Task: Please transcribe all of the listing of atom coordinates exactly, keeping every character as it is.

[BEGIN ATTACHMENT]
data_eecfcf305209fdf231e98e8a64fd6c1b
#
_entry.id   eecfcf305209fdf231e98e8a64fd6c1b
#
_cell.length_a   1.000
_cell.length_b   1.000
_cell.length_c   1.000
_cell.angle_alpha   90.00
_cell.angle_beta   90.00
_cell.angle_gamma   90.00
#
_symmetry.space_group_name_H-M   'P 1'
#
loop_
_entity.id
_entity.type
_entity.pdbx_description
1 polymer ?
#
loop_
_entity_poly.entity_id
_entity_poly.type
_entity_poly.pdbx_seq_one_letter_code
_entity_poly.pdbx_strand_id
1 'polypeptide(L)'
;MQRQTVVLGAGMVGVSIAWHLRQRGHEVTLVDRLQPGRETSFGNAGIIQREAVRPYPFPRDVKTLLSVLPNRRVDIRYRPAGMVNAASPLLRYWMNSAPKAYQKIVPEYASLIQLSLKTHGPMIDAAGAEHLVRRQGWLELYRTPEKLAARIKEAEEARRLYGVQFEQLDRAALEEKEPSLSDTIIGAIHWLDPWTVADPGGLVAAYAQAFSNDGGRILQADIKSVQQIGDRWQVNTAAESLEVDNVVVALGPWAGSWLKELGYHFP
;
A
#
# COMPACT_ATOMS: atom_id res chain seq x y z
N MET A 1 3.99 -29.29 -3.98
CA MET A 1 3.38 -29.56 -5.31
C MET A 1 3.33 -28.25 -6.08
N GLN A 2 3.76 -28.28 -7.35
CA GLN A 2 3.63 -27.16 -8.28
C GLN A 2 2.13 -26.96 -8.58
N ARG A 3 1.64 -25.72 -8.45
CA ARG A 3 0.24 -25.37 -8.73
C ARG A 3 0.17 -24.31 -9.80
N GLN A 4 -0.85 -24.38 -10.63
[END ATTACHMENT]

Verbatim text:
data_eecfcf305209fdf231e98e8a64fd6c1b
#
_entry.id   eecfcf305209fdf231e98e8a64fd6c1b
#
_cell.length_a   1.000
_cell.length_b   1.000
_cell.length_c   1.000
_cell.angle_alpha   90.00
_cell.angle_beta   90.00
_cell.angle_gamma   90.00
#
_symmetry.space_group_name_H-M   'P 1'
#
loop_
_entity.id
_entity.type
_entity.pdbx_description
1 polymer ?
#
loop_
_entity_poly.entity_id
_entity_poly.type
_entity_poly.pdbx_seq_one_letter_code
_entity_poly.pdbx_strand_id
1 'polypeptide(L)'
;MQRQTVVLGAGMVGVSIAWHLRQRGHEVTLVDRLQPGRETSFGNAGIIQREAVRPYPFPRDVKTLLSVLPNRRVDIRYRPAGMVNAASPLLRYWMNSAPKAYQKIVPEYASLIQLSLKTHGPMIDAAGAEHLVRRQGWLELYRTPEKLAARIKEAEEARRLYGVQFEQLDRAALEEKEPSLSDTIIGAIHWLDPWTVADPGGLVAAYAQAFSNDGGRILQADIKSVQQIGDRWQVNTAAESLEVDNVVVALGPWAGSWLKELGYHFP
;
A
#
# COMPACT_ATOMS: atom_id res chain seq x y z
N MET A 1 3.99 -29.29 -3.98
CA MET A 1 3.38 -29.56 -5.31
C MET A 1 3.33 -28.25 -6.08
N GLN A 2 3.76 -28.28 -7.35
CA GLN A 2 3.63 -27.16 -8.28
C GLN A 2 2.13 -26.96 -8.58
N ARG A 3 1.64 -25.72 -8.45
CA ARG A 3 0.24 -25.37 -8.73
C ARG A 3 0.17 -24.31 -9.80
N GLN A 4 -0.85 -24.38 -10.63